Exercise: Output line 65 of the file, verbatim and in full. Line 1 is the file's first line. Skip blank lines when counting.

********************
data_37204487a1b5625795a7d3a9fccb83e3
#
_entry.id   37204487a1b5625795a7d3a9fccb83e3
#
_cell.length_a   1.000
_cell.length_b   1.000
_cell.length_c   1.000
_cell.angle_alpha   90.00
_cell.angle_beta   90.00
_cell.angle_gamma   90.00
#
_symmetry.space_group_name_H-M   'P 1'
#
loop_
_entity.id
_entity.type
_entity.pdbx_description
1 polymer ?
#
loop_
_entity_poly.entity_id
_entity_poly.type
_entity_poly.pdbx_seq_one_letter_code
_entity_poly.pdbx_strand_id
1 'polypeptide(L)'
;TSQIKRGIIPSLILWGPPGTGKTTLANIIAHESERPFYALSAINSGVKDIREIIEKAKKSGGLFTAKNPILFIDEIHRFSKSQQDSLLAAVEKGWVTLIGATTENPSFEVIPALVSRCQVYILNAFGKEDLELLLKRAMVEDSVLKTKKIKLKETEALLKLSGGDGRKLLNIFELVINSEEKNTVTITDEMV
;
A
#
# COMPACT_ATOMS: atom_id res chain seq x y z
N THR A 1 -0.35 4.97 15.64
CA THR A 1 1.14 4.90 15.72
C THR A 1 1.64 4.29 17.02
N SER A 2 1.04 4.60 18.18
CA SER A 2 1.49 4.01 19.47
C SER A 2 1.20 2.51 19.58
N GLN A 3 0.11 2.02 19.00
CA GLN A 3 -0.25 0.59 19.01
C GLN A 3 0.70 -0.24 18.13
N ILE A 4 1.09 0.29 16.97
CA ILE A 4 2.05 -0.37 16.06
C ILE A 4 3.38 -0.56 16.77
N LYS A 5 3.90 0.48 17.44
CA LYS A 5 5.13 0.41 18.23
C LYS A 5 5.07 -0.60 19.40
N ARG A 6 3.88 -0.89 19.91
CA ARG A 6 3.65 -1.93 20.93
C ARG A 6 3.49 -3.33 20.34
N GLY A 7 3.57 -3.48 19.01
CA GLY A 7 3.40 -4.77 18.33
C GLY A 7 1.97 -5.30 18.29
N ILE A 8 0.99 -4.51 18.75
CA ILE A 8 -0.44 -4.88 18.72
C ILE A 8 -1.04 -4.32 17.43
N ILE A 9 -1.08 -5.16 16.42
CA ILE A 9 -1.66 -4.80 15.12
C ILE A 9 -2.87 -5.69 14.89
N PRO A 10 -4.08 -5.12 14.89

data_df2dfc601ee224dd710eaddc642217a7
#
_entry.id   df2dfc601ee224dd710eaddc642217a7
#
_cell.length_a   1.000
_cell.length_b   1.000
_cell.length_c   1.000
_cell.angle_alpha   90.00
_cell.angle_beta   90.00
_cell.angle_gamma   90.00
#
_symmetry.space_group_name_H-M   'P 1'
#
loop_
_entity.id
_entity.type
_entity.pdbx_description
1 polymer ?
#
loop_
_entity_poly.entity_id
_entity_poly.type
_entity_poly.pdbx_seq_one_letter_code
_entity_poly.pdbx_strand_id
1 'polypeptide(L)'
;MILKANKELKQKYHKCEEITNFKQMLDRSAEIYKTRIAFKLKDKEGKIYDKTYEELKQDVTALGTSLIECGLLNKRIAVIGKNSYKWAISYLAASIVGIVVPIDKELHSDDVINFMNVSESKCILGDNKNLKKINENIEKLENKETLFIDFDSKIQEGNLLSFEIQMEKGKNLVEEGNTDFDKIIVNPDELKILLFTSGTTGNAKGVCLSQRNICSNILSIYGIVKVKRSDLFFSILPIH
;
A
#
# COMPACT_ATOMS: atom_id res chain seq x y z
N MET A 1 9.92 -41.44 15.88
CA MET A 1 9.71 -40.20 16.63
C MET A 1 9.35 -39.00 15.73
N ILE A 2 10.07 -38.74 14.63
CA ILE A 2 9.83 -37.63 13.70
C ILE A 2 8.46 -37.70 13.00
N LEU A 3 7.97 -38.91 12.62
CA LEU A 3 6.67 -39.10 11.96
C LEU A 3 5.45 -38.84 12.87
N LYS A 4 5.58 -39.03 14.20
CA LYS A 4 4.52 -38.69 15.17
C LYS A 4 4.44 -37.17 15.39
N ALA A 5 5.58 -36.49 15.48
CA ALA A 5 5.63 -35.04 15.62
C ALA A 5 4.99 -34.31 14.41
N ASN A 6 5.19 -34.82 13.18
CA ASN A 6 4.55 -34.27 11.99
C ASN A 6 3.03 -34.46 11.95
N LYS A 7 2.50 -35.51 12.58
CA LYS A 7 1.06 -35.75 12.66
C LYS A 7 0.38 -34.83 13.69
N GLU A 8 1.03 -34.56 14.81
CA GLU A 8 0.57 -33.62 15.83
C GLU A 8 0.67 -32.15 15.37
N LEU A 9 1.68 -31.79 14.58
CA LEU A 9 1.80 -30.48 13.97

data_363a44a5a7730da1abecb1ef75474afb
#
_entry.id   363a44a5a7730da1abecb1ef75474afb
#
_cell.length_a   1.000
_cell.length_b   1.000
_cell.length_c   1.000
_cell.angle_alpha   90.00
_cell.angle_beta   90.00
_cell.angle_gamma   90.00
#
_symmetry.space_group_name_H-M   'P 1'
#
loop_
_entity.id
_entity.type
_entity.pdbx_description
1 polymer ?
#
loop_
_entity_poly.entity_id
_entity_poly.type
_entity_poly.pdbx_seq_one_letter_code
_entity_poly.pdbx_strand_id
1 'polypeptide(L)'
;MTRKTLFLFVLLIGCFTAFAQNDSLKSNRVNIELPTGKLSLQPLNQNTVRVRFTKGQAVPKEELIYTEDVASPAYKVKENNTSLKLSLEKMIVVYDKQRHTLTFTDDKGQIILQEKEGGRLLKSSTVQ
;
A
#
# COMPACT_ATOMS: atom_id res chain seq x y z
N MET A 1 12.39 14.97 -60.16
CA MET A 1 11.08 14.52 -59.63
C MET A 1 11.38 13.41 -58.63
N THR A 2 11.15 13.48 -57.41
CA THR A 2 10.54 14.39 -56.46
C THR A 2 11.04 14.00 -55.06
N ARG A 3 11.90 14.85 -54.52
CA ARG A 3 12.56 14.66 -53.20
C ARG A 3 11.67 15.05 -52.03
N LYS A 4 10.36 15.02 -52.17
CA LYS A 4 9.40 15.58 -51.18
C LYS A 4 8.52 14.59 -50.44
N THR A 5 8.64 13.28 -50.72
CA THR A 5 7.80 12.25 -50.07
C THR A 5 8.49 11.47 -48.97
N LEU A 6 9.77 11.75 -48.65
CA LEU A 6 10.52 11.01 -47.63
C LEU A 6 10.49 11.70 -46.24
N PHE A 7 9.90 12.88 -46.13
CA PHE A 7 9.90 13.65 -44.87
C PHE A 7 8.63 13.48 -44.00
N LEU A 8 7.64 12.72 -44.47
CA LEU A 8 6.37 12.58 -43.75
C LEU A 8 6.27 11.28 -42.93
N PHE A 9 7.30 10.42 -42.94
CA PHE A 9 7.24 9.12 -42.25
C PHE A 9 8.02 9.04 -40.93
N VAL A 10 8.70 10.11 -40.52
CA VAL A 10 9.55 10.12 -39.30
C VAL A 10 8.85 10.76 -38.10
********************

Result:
_cell.length_c   1.000